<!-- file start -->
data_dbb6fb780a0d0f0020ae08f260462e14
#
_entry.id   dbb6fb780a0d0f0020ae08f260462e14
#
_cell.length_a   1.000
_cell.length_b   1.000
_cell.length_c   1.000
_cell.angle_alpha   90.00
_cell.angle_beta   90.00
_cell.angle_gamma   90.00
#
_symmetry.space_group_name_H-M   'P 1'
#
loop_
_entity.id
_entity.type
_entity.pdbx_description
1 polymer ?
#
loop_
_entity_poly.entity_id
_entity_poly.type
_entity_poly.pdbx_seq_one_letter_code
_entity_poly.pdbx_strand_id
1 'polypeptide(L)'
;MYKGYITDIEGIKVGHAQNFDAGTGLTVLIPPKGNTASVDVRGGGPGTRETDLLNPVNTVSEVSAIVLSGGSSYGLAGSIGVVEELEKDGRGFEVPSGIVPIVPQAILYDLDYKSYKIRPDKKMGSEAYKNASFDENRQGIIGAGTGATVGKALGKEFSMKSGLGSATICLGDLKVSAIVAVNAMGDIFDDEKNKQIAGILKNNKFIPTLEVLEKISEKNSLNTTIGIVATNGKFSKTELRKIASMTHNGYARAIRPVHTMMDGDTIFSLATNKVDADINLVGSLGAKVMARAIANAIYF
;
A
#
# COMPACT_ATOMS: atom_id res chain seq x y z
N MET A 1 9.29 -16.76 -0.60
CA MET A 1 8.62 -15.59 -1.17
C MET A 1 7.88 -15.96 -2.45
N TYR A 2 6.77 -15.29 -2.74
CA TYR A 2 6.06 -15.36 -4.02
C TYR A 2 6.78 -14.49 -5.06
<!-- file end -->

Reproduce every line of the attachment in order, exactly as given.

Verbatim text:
data_dbb6fb780a0d0f0020ae08f260462e14
#
_entry.id   dbb6fb780a0d0f0020ae08f260462e14
#
_cell.length_a   1.000
_cell.length_b   1.000
_cell.length_c   1.000
_cell.angle_alpha   90.00
_cell.angle_beta   90.00
_cell.angle_gamma   90.00
#
_symmetry.space_group_name_H-M   'P 1'
#
loop_
_entity.id
_entity.type
_entity.pdbx_description
1 polymer ?
#
loop_
_entity_poly.entity_id
_entity_poly.type
_entity_poly.pdbx_seq_one_letter_code
_entity_poly.pdbx_strand_id
1 'polypeptide(L)'
;MYKGYITDIEGIKVGHAQNFDAGTGLTVLIPPKGNTASVDVRGGGPGTRETDLLNPVNTVSEVSAIVLSGGSSYGLAGSIGVVEELEKDGRGFEVPSGIVPIVPQAILYDLDYKSYKIRPDKKMGSEAYKNASFDENRQGIIGAGTGATVGKALGKEFSMKSGLGSATICLGDLKVSAIVAVNAMGDIFDDEKNKQIAGILKNNKFIPTLEVLEKISEKNSLNTTIGIVATNGKFSKTELRKIASMTHNGYARAIRPVHTMMDGDTIFSLATNKVDADINLVGSLGAKVMARAIANAIYF
;
A
#
# COMPACT_ATOMS: atom_id res chain seq x y z
N MET A 1 9.29 -16.76 -0.60
CA MET A 1 8.62 -15.59 -1.17
C MET A 1 7.88 -15.96 -2.45
N TYR A 2 6.77 -15.29 -2.74
CA TYR A 2 6.06 -15.36 -4.02
C TYR A 2 6.78 -14.49 -5.06